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Blending Art and History

Thu, 23rd Jul 2015
Young Macao artist creates new art concept. (July 2015)

A young Macao artist has created a new artistic concept that has won him awards and earned his works a place on the walls of departments of the city government and private collections as far away as Las Vegas, Italy, Britain and Singapore. Eric Fok, 25, depicts Macao, Lisbon and other coastal cities by mixing old maps with contemporary landscapes. “I’m inspired by history, which acts as my muse about things in the remote past,” he said.

He won the Second Orient Foundation Art Award. One of his most important series of works is Paradise; they have been shown in New York, Italy, Portugal, Japan, Singapore, China, Hong Kong, Taiwan and Macao. Some can be found in the Macao SAR government headquarters, Macao Cultural Affairs Bureau, Macao Orient Foundation as well in the homes of private collectors worldwide. His work has also been chosen to appear in the 50th Bologna Illustrators Exhibition, Art Nova 100 of China and Art Revolution Taipei 2014.

In Paradise, he draws old maps of Macao yet contemporary buildings, such as the Grand Lisboa. “To me, the images of casinos in Macao have become more than architecture, they speak of our times; they signify a cultural lag,” he said.

Drawing and history

When he was growing up, looking for ways to express himself, Fok became interested in drawing. “Later, I integrated this with my passion for geography and history, as I read about the history of Macao. I came across historical etchings and vintage illustrated maps of the city; out of this came the idea to combine cartography with my artistic practice.”

The result is an unusual art form, where the old meets the new, creating a sense of familiarity while at the same time sending us back a few centuries in time. To achieve this, research plays a very important role. References come from everywhere. “They are derived from Western antiquarian books, vintage etching prints and the documents available on Macao from the Age of Discovery,” he said.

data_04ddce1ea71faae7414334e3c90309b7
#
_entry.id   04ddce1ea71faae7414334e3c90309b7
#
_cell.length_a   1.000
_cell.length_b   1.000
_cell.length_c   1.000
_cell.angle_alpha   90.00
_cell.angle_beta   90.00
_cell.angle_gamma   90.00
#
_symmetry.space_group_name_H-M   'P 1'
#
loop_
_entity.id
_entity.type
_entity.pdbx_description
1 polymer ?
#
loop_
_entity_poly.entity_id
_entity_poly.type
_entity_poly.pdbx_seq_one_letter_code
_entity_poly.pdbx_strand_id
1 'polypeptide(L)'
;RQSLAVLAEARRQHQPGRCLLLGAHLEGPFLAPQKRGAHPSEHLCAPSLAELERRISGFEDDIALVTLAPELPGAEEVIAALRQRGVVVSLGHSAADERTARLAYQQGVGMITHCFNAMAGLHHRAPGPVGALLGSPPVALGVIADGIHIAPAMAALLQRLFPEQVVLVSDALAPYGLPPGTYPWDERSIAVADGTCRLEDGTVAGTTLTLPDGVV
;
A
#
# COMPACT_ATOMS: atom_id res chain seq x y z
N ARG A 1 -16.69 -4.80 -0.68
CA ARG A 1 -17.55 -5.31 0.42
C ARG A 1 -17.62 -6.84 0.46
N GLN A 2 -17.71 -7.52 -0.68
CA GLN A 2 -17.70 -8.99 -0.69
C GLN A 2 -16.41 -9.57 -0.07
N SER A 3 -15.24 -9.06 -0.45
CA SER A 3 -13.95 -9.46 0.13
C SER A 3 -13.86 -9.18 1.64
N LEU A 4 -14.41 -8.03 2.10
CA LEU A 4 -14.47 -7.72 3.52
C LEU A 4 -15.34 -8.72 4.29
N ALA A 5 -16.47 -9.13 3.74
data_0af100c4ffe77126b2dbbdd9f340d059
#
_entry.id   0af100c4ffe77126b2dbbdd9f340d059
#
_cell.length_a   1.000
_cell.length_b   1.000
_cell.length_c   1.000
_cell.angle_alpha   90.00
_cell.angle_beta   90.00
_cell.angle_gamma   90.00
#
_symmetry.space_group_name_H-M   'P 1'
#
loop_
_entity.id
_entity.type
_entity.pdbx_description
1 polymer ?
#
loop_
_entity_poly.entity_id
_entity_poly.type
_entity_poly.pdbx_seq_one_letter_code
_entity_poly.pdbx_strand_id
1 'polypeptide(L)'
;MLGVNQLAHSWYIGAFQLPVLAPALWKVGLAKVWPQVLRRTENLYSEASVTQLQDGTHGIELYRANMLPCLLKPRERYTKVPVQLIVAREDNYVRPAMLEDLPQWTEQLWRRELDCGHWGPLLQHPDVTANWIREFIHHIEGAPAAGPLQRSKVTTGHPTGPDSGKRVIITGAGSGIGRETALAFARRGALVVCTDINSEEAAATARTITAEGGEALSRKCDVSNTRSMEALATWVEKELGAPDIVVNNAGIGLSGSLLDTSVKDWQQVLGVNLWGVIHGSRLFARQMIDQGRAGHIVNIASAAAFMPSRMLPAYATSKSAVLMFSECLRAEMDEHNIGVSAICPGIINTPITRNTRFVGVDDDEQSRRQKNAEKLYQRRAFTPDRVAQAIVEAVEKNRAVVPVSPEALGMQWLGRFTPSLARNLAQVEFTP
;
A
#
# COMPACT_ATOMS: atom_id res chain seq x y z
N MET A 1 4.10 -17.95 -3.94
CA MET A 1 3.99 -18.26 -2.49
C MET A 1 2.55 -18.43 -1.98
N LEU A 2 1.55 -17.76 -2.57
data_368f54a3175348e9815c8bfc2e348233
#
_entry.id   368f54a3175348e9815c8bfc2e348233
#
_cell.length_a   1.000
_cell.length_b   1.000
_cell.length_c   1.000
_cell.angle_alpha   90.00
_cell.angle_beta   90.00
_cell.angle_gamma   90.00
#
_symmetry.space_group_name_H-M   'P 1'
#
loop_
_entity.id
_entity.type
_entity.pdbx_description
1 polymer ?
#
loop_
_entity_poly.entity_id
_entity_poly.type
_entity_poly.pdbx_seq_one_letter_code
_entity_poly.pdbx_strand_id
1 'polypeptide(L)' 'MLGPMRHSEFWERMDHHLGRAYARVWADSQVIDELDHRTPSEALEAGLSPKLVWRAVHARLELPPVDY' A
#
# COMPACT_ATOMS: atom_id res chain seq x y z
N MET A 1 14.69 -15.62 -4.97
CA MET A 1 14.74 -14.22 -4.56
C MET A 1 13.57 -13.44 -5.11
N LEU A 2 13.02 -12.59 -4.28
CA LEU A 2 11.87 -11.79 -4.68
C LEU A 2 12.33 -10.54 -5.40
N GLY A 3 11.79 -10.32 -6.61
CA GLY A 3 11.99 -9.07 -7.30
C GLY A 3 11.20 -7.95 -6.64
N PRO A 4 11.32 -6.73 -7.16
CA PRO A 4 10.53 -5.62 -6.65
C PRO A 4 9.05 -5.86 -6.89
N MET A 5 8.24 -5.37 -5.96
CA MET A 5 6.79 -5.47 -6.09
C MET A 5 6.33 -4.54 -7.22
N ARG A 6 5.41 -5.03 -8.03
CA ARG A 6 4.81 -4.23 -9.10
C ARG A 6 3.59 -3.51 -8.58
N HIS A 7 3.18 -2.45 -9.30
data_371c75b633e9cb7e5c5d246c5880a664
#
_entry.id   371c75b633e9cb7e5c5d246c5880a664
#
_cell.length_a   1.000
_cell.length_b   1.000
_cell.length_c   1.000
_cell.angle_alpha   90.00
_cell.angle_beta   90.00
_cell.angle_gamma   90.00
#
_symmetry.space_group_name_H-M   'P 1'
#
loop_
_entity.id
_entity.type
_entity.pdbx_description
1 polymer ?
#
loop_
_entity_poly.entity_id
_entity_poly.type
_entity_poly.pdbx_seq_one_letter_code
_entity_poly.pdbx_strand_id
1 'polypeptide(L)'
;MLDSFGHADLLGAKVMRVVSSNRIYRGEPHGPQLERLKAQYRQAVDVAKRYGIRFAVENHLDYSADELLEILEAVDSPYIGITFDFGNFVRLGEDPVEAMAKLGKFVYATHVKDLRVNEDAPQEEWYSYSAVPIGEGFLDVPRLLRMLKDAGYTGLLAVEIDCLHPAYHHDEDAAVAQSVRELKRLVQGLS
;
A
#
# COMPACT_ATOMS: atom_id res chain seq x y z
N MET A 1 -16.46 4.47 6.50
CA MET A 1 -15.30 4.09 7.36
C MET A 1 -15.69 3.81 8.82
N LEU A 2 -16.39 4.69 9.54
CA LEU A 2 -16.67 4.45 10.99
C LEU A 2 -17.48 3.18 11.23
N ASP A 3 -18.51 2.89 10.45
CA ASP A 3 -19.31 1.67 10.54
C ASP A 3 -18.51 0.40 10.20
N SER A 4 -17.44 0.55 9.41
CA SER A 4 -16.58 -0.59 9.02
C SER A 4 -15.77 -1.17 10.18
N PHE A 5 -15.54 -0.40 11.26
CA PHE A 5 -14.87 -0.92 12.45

After finding interesting cartographic materials to work with, Fok moves to the next stage - drawing. “My drawings are made with technical pens, mostly on watercolour paper tainted by tea, to create an archaic effect. I have also worked on wrecks I collected from an abandoned shipyard in Coloane. I consider ships to be a vehicle of cultural exchange.”

Working on paper and using copies of old maps, he has invented a whole new cartography that combines antique depictions of Macao and other cities with contemporary elements, such as landmark buildings.

Fok’s pen has depicted not only Macao but also Lisbon, another city he has been drawing. He starts from a curious perspective: “I have visited many museums in Lisbon, in search of the history of navigation. While Portuguese colonial architecture was built in the Far East, based on the idea of territorial conquest, I created a set of drawings from the wonderment of a history re-imagined – the story of Zheng-He (Chinese voyager in the 14th century) and his fleet conquering Lisbon, where traditional Chinese architecture was built. How would that city be if the Chinese had colonised it, if oriental culture had landed there in the 16th century?”